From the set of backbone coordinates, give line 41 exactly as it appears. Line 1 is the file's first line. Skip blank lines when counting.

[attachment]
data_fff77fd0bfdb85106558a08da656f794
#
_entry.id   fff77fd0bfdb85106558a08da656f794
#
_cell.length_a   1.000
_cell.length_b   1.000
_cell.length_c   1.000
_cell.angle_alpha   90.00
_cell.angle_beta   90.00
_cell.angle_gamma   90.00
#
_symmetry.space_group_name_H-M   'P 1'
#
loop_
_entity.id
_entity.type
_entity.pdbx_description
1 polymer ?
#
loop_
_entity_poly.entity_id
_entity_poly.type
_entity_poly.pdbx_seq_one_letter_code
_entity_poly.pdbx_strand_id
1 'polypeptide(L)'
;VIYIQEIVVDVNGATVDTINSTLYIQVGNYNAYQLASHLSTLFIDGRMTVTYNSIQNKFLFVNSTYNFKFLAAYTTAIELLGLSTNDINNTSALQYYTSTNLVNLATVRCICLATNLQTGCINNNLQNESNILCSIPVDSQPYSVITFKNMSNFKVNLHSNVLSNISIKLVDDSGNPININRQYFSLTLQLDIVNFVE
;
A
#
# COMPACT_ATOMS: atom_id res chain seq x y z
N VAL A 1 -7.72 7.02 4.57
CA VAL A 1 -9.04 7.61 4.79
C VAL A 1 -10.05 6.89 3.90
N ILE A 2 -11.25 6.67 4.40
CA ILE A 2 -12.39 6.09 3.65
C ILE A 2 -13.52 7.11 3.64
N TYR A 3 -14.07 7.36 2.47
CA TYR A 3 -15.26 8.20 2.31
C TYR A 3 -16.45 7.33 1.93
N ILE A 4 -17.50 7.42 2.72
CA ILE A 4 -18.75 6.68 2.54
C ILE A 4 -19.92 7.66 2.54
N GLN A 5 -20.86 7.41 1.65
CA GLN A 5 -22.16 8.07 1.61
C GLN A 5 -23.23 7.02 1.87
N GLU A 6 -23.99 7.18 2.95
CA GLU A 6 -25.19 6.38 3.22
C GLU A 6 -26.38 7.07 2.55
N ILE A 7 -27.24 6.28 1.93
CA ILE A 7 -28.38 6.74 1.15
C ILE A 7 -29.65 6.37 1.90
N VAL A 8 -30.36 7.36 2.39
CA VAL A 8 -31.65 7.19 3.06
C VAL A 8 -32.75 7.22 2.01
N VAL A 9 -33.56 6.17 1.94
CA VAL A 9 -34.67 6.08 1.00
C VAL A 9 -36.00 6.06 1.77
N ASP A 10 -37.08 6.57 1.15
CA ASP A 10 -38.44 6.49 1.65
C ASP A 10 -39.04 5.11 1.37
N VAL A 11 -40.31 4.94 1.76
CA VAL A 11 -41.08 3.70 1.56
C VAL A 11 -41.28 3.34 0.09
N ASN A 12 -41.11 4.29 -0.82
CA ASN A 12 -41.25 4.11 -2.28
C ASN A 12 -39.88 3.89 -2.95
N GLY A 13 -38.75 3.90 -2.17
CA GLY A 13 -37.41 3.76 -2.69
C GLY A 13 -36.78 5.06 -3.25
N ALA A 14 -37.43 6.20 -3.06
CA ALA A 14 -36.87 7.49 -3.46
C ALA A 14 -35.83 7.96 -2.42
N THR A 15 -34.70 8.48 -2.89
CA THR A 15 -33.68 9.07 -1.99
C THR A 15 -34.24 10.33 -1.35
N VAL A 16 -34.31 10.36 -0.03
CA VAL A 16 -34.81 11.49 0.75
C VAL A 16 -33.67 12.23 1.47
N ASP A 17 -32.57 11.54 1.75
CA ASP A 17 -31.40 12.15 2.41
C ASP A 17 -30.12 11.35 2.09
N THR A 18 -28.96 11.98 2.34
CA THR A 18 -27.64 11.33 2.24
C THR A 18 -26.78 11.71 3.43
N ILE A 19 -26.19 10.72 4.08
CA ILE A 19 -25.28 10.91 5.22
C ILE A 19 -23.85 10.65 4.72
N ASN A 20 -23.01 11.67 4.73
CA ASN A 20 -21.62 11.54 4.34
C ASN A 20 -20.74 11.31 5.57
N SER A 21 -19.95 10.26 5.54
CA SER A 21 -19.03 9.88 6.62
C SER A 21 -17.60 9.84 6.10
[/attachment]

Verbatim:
CA ILE A 4 -18.75 6.68 2.54